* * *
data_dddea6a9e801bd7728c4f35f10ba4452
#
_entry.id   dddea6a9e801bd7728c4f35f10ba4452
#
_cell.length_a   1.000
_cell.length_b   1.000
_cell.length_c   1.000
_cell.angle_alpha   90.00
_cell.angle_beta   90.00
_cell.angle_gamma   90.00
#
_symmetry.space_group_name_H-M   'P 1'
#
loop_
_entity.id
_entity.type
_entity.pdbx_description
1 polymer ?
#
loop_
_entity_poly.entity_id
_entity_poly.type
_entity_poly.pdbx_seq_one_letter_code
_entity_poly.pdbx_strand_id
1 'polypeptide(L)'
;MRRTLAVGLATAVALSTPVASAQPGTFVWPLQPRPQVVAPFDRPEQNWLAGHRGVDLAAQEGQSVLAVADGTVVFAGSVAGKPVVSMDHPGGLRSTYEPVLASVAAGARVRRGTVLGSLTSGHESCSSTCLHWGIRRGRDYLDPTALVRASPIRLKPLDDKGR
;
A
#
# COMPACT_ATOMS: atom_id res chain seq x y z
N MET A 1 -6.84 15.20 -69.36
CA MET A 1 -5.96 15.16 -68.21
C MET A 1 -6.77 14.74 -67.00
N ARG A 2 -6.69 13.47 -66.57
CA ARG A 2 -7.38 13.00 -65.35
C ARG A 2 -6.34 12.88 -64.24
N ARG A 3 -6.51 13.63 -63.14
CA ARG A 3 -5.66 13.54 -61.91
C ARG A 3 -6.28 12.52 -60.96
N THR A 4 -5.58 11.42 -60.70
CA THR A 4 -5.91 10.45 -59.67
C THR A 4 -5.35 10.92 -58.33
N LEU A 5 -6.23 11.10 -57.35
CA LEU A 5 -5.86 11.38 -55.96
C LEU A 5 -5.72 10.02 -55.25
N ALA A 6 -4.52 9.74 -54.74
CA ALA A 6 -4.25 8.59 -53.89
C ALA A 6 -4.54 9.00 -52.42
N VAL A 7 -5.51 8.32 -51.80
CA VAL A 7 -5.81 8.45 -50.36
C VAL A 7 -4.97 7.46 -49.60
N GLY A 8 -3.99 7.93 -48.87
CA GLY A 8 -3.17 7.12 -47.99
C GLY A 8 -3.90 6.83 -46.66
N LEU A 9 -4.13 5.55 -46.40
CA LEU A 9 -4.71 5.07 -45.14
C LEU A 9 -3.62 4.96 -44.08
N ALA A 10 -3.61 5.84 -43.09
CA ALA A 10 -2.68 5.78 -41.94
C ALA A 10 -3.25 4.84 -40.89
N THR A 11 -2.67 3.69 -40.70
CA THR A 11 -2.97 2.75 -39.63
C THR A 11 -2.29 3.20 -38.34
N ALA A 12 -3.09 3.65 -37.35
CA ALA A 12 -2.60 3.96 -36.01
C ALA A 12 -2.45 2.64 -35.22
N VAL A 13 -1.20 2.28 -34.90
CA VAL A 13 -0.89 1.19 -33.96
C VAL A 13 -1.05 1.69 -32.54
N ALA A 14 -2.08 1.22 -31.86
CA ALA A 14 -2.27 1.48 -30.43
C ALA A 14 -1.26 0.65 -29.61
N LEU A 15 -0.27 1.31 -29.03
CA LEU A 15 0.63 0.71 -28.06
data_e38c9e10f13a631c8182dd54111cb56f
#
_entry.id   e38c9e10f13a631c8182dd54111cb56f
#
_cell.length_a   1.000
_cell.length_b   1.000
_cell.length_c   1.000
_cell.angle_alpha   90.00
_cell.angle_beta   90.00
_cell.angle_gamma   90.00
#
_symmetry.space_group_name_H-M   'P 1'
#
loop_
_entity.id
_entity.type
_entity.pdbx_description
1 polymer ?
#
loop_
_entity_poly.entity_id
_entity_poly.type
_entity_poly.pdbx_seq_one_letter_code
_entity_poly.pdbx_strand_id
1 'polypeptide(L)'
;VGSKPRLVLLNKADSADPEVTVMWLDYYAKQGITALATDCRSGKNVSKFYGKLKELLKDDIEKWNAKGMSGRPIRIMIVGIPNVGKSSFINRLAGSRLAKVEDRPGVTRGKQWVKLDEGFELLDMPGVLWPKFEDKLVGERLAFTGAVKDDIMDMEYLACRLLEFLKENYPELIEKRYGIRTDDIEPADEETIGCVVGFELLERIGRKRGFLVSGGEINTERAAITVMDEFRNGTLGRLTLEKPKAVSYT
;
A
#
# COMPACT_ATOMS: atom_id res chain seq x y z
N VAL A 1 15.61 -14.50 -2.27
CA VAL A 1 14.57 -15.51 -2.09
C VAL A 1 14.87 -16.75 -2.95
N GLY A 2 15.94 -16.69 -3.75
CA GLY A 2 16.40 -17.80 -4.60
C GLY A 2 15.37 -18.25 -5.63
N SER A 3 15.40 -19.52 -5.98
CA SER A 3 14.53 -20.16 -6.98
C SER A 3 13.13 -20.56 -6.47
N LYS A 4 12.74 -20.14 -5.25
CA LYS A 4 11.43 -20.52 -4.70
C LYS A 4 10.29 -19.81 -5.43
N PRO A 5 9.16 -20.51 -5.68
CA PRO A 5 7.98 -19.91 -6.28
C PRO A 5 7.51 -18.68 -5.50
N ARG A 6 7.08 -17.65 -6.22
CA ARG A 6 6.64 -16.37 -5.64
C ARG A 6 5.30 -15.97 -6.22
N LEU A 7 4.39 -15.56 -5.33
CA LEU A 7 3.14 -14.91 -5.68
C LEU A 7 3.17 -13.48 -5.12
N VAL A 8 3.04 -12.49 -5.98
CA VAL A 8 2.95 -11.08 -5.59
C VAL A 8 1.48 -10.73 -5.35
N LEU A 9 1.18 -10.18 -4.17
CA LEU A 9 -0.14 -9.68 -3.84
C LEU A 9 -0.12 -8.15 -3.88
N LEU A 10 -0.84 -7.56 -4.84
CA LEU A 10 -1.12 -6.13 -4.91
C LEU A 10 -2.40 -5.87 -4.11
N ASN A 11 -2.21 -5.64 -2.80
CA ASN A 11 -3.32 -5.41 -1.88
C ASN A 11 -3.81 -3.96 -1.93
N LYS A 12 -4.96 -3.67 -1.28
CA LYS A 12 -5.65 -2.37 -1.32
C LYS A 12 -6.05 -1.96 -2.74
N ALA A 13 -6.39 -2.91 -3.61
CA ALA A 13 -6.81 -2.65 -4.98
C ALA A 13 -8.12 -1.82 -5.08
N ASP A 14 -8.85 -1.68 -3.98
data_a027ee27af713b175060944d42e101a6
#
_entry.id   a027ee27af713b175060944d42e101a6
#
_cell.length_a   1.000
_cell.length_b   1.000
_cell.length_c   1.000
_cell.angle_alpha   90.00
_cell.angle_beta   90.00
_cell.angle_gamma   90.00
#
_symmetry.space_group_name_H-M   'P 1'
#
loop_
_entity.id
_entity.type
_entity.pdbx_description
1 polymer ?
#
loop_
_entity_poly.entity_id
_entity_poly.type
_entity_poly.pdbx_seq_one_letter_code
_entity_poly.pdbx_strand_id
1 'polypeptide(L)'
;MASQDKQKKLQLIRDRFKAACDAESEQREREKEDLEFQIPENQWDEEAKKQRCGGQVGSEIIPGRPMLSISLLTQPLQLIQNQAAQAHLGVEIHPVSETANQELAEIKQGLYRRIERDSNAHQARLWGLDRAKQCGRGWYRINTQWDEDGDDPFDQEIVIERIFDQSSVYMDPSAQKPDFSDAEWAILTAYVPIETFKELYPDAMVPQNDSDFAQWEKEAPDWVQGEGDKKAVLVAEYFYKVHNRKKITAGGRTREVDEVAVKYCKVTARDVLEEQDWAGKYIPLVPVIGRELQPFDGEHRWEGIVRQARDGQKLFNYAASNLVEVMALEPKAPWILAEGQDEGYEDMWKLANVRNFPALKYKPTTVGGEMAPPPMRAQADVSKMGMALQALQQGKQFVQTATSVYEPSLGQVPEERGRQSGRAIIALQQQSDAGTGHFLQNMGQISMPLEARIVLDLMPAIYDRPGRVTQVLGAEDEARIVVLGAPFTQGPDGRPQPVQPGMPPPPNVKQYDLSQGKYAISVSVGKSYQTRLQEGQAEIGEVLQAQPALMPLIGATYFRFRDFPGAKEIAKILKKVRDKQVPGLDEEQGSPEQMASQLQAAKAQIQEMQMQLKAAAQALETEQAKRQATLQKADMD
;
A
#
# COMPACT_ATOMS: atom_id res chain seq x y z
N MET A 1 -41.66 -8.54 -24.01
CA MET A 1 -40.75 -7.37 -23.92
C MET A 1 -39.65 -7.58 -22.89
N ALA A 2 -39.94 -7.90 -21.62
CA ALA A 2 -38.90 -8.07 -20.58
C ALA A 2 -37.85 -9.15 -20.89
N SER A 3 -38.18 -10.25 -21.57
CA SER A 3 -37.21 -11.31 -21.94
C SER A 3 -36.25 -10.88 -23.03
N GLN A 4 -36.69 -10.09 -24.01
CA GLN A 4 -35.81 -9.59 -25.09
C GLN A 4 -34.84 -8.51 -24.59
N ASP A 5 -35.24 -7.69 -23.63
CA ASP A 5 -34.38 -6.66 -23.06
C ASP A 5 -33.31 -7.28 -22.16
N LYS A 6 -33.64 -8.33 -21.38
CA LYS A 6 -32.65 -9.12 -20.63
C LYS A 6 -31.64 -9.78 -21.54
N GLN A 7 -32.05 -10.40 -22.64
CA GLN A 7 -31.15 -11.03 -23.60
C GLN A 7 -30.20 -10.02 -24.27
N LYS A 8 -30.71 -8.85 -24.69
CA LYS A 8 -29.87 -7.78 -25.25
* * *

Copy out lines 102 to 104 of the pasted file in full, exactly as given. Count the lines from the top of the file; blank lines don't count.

A
#
# COMPACT_ATOMS: atom_id res chain seq x y z